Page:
Info: HarperTeen, copyright 2016, 512 pages
The comical, fantastical, romantical, (not) entirely true story of Lady Jane Grey. In My Lady Jane, coauthors Cynthia Hand, Brodi Ashton, and Jodi Meadows have created a one-of-a-kind fantasy in the tradition of The Princess Bride, featuring a reluctant king, an even more reluctant queen, a noble steed, and only a passing resemblance to actual history - because sometimes history needs a little help.
At sixteen, Lady Jane Grey is about to be married off to a stranger and caught up in conspiracy to rob her cousin, King Edward, of his throne. But those trifling problems aren't for Jane to worry about. Jane gets to be Queen of England.
I'm going to attempt to keep my gushing to a minimum. I'm going to fail, but dear readers, at least I've tried. This book. THIS BOOK! I've had my eye on this beauty for months and finally got my hands on the copy from my local library. Okay. Confession. I basically bribed our cataloguer to move this to the top of the stack of books to prep for shelving so that I could read it first. I'm selfish. A selfish, selfish librarian.
It's the story of Lady Jane Grey, but not. It's really The Princess Bride meets Lady Jane meets Ladyhawke. Brilliant. Absolutely brilliant. Lady Jane is the king's cousin. The king is sick, believed to be dying. The king's advisor comes up with a scheme to put his son on the throne, persuading His Majesty to marry Jane with said son in preparation of His Royal Highnesses untimely demise. There is scheming, and contriving, and marrying, and unexpectedly the magic of transformation as humans become any number of animals. Sounds weird, but it really is as brilliant as I mentioned earlier.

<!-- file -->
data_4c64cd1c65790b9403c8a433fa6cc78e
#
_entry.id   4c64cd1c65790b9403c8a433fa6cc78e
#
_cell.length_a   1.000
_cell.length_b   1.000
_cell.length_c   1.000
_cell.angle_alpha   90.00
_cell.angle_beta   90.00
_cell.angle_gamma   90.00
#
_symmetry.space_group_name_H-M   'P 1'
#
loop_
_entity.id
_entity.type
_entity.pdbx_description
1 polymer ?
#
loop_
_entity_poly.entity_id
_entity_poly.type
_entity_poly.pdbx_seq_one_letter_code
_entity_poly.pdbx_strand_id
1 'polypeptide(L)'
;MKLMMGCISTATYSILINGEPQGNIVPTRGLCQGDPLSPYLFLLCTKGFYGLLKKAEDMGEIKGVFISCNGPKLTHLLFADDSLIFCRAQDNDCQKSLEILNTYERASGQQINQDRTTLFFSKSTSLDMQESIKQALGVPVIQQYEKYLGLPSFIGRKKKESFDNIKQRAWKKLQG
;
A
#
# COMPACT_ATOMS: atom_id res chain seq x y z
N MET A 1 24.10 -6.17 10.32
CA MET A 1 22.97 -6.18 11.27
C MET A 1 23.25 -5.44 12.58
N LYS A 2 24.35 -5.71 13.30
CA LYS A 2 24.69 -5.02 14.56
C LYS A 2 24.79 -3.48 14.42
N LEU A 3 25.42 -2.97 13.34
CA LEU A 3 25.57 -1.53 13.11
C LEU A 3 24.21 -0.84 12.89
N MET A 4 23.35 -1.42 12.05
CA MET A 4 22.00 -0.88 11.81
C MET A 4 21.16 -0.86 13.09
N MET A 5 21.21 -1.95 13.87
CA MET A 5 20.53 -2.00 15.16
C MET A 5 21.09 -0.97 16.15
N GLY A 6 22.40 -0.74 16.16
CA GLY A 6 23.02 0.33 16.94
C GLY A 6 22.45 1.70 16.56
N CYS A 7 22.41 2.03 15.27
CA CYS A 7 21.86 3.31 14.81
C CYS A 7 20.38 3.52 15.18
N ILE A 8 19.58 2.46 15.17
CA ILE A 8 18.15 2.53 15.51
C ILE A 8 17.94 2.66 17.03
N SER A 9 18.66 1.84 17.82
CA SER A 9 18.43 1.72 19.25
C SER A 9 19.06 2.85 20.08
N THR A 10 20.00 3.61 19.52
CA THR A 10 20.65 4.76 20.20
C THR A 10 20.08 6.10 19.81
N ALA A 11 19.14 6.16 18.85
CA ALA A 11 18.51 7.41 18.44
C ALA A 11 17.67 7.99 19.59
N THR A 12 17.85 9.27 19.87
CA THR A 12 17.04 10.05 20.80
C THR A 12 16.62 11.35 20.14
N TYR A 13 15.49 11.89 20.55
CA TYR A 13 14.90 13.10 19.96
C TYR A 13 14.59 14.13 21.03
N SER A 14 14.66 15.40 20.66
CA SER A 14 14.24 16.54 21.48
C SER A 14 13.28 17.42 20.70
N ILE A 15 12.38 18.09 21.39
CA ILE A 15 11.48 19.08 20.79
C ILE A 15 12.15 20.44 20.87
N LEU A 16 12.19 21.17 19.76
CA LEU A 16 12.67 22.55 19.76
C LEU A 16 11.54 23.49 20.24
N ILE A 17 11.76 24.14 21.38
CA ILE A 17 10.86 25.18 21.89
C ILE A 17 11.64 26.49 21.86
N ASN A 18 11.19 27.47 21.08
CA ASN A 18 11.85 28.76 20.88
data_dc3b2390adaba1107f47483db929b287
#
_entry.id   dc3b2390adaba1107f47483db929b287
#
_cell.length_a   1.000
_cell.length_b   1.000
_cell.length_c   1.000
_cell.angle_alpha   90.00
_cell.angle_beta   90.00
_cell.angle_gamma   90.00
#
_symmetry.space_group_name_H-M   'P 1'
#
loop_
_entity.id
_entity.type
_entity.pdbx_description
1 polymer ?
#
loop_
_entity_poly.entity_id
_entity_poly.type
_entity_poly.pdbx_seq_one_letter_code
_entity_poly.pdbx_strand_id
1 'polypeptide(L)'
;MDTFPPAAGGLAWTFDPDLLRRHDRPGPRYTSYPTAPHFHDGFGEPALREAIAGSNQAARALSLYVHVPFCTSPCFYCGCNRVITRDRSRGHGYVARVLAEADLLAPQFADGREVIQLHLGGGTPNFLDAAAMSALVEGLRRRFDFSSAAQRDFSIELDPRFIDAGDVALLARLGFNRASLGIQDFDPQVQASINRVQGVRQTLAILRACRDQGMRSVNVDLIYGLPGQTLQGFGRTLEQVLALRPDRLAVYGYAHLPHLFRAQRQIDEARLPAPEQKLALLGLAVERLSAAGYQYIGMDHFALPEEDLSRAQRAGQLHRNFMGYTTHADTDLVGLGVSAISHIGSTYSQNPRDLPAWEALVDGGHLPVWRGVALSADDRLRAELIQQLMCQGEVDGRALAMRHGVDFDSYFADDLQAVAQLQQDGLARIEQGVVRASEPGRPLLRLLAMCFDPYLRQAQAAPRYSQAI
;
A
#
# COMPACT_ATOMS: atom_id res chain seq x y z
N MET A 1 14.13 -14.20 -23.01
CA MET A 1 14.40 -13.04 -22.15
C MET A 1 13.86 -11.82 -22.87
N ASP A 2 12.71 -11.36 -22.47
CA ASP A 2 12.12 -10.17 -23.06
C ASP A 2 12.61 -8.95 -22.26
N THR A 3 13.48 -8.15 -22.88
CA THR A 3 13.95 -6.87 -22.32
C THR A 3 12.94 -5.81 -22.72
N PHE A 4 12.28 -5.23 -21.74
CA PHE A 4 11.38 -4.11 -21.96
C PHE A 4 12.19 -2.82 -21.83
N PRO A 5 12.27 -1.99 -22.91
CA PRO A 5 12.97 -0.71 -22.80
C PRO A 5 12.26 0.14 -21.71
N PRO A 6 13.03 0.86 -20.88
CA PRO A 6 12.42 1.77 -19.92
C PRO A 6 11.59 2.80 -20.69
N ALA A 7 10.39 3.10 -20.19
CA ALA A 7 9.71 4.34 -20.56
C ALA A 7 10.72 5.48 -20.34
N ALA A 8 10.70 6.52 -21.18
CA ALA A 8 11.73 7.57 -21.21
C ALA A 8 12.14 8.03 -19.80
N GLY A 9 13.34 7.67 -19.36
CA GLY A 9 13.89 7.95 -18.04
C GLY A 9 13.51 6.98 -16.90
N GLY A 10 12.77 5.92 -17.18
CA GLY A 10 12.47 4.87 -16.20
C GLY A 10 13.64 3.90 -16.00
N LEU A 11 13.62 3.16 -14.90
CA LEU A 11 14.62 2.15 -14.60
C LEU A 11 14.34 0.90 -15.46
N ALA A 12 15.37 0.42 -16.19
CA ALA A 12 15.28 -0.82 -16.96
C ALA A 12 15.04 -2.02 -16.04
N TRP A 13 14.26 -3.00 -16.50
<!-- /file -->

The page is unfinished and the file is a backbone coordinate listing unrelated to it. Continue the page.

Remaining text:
The story is supported by a narrator...or narrators, the hilarious voice of our talented authors who break in from time to time to clear up some misconceptions about history and the conundrum of ropes. There are also quite a few parenthetical sidenotes (and we all know how much I LOVE a good parenthetical sidenote!) that add humor and fun details. The dialogue is quick and witty, the character development is spot on even with the bouncing around of perspectives between His Majesty (King Edward Tudor), Lady Jane, and Gifford (her gallant steed of a husband). And the books is loaded with fun pop culture references, especially from The Princess Bride which is only the most excellent movie of all time.
I shrieked, I giggled, I cheered, I shared quotes ad nauseam to my reading buddy Jessica, and I planned on rushing to the nearest bookstore to get my own copy. But wait, dear reader, I didn't have to because it was in this months #Uppercasebox! What?! I now own a signed copy of this book?! It was a good day. A really good day.
There's history you know, and lots of history that didn't happen (but totally should have). There's magic and mayhem and a whole ton of genius. You should run and get a copy. Seriously. Run. Stop reading, get on your bike, the bus, whatever, and go get a copy today. You won't be disappointed. And if you are, I'm sorry for you.